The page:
Everything You’ve Ever Wanted to Know About Bitcoin But Were Too Shy (Or Confused) to Ask

As I write this, I have several tabs on Bitcoin open and my eyes (and brain) are pretty much glazing over as I try to understand the whole concept. It’s a reaction which, I’m comforted to know, is pretty common among most people who hear about cryptocurrencies for the first time.


Quick, say it with me: WHAT THE HECK IS BITCOIN?


And why on Earth is there so much hype around it? Is it really going to replace paper money in the future? Will it render banks and financial institutions irrelevant? Should I invest in bitcoins? Does the presence of Bitcoin mean that the AntiChrist is coming?


If, like me, you’ve been wondering exactly the same things (okay, maybe not that last one) and are looking for a way to make sense of all that, then you’ve come to the right place. Read on and join me in summing up what the Internet has to say about Bitcoin FAQ’s:


What is Bitcoin?

What is Bitcoin?

Image Credit: Reuters


Let’s get this out of the way: Bitcoin isn’t physical money. There aren’t any coins or bills around that are printed with the face of Bitcoin’s founder, who, by the way, is mysteriously known only by an alias: Satoshi Nakamoto. It should also be noted that Bitcoin is owned by the community as a whole, sort of like a huge, open-source initiative with no single owner behind it.


Launched back in 2009, it’s a digital currency that uses decentralized technology to secure payments and store money without the use of banks or requiring depositors’ names. Basically, it’s a digital representation of money that’s free of government and/or banking control.


How Does It Work?

  How Bitcoin Works  

Bitcoin runs on the blockchain, which is a decentralized ledger run by “miners” who use powerful software and hardware to generate bitcoins and to crunch transactions.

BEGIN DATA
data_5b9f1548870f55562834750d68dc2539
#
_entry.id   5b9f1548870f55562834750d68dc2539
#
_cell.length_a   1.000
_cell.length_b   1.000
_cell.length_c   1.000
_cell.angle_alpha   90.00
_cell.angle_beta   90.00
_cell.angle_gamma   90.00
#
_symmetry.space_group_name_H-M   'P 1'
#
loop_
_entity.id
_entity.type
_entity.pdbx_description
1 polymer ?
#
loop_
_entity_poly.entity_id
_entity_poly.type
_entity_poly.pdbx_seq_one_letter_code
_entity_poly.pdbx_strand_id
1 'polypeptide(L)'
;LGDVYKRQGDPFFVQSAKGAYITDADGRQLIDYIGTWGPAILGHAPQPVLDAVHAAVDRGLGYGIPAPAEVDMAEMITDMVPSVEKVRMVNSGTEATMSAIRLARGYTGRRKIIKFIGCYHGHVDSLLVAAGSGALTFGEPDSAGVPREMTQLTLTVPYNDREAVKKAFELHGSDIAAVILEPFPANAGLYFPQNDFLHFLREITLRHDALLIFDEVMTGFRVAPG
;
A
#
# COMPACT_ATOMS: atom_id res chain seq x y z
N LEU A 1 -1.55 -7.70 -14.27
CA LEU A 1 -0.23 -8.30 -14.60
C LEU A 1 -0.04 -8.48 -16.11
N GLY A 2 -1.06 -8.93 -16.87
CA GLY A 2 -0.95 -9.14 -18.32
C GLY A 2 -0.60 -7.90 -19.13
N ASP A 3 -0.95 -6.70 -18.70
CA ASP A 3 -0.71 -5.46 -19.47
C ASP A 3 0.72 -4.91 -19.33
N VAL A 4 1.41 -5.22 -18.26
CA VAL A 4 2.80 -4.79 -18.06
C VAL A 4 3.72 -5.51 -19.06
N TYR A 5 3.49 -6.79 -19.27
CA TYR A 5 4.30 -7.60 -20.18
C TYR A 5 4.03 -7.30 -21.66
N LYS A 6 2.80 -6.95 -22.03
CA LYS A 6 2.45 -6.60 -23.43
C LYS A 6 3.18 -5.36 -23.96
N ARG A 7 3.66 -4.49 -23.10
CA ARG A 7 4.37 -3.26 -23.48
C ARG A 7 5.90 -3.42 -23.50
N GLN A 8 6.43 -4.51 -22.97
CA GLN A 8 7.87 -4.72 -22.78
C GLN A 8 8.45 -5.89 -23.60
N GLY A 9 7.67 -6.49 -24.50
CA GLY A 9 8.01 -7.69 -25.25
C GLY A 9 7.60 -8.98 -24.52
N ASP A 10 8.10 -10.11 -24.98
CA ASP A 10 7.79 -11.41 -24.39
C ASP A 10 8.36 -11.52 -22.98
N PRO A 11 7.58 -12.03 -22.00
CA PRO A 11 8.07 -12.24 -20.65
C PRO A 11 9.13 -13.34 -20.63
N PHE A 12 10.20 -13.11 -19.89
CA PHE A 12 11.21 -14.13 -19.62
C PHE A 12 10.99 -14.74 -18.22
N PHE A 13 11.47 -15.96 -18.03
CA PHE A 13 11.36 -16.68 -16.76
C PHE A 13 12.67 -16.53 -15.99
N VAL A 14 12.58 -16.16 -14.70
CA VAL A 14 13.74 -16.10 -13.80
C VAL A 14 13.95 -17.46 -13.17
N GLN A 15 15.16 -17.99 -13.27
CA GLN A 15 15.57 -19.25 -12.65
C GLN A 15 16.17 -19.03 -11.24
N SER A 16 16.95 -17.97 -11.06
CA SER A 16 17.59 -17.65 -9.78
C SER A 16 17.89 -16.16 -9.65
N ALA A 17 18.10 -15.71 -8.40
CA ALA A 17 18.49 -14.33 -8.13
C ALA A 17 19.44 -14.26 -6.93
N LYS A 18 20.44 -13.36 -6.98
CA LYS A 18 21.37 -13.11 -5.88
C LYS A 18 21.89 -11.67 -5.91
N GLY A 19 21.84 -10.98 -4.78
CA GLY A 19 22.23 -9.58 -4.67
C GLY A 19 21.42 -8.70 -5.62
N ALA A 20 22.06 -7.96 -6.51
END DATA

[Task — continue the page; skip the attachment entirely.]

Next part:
To understand Bitcoin, you need to understand how the blockchain works. Think of it as a ledger that keeps records of all digital transactions in lieu of a central administrator like a bank or the government. Blockchain organizes data in batches called blocks, which are linked together in an unbroken chain by cryptographic validation, hence the name “blockchain.”


Community users generate blocks on the network to create bitcoins. Each time a purchase is made, the ledger records it and sends it out to all the computers on the entire network. These computers from all over the world then compete to confirm the transaction by solving complex mathematical equations. The first computer to solve these and thus validate the block is rewarded with bitcoins.


“Mining” is the term for this process, and is pretty much how bitcoins are generated.


What Factors Affect Its Price?


How can something that was worth USD2 apiece less than a decade ago suddenly be worth USD4,000 per unit as of this writing?


Unlike traditional currency, which has value that’s determined by a country’s gold reserves or a government vouching for what it’s worth, bitcoin is free from inflation because a controlled algorithm sets a finite number of available coins at any time. Still, that doesn’t make it invulnerable to fluctuations in market value, which is determined by the economic forces of supply and demand.